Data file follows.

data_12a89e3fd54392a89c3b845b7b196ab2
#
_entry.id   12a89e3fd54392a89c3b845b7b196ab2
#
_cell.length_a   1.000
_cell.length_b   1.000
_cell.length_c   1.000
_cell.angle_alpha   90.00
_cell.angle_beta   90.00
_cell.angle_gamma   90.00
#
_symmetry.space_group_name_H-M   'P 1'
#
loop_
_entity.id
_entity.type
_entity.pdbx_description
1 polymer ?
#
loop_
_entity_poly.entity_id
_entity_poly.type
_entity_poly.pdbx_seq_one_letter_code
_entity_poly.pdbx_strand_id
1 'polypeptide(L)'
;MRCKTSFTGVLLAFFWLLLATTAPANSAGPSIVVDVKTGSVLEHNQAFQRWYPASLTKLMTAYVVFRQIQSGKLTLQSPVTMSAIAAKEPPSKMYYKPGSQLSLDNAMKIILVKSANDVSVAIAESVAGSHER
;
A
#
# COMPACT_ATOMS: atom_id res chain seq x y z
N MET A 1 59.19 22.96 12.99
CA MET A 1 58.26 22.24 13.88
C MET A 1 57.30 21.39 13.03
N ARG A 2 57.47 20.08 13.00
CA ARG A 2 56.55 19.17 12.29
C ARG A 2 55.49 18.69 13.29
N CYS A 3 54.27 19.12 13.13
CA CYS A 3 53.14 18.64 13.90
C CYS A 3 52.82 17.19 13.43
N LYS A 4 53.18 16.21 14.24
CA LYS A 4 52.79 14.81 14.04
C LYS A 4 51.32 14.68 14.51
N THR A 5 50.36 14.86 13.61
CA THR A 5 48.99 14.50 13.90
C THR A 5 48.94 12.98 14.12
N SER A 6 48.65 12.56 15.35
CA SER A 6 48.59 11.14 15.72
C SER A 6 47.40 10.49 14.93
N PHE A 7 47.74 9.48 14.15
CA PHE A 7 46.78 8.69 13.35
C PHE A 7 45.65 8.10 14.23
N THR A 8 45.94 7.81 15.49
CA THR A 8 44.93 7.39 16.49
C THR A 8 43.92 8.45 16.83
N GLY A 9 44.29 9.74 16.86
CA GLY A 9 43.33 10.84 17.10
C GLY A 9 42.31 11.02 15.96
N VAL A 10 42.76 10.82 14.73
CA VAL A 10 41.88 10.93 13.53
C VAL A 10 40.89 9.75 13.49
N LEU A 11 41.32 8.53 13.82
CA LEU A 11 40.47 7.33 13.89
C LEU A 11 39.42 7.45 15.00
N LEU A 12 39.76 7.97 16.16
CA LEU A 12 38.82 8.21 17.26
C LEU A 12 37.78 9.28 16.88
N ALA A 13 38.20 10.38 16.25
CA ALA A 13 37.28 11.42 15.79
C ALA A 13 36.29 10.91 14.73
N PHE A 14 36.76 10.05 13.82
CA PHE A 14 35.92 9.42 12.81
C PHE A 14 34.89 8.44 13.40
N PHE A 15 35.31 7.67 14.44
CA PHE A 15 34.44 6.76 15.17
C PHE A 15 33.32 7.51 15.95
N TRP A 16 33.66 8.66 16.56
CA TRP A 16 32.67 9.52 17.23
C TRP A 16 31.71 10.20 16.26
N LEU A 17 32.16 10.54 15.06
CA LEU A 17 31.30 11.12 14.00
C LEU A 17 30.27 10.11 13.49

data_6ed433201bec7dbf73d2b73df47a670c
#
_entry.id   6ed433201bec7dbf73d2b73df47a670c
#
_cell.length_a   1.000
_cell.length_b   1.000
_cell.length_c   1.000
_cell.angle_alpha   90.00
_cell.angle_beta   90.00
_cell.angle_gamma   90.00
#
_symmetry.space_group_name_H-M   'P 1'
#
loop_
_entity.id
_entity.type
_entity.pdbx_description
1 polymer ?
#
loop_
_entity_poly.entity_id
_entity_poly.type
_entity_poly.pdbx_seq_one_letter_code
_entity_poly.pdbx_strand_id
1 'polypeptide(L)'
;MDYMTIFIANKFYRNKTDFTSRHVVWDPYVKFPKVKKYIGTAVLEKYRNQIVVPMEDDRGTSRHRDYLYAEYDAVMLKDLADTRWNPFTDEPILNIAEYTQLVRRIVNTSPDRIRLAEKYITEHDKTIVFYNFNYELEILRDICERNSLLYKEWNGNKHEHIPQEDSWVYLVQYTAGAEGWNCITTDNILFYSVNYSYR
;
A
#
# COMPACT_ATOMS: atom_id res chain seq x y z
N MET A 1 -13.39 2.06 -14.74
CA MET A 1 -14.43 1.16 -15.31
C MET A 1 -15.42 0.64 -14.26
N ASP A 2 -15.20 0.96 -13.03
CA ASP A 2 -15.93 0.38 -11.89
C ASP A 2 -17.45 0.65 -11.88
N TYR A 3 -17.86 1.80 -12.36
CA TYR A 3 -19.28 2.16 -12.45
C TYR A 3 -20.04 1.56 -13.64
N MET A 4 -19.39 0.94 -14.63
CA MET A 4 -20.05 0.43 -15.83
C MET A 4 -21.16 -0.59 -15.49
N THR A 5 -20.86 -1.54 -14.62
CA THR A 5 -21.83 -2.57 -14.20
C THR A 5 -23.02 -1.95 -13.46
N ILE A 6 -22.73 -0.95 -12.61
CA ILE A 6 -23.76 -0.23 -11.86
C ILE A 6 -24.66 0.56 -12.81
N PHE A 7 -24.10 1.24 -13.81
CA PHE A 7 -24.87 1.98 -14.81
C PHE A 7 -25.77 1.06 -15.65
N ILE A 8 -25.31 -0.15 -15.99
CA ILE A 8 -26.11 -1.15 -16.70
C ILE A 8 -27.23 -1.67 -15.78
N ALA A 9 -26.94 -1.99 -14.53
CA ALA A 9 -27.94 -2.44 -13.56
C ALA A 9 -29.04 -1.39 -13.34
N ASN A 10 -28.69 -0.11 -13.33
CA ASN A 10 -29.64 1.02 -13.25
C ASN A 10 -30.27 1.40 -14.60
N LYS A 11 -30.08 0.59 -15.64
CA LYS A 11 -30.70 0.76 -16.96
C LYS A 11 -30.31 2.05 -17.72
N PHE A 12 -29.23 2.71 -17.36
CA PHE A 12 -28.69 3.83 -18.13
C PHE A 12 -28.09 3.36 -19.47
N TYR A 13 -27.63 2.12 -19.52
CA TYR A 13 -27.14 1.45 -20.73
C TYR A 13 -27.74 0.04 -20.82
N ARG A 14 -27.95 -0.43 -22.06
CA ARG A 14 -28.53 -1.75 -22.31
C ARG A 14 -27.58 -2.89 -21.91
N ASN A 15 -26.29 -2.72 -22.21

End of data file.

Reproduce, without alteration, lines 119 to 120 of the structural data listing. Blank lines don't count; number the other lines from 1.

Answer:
CA TYR A 3 -19.28 2.16 -12.45
C TYR A 3 -20.04 1.56 -13.64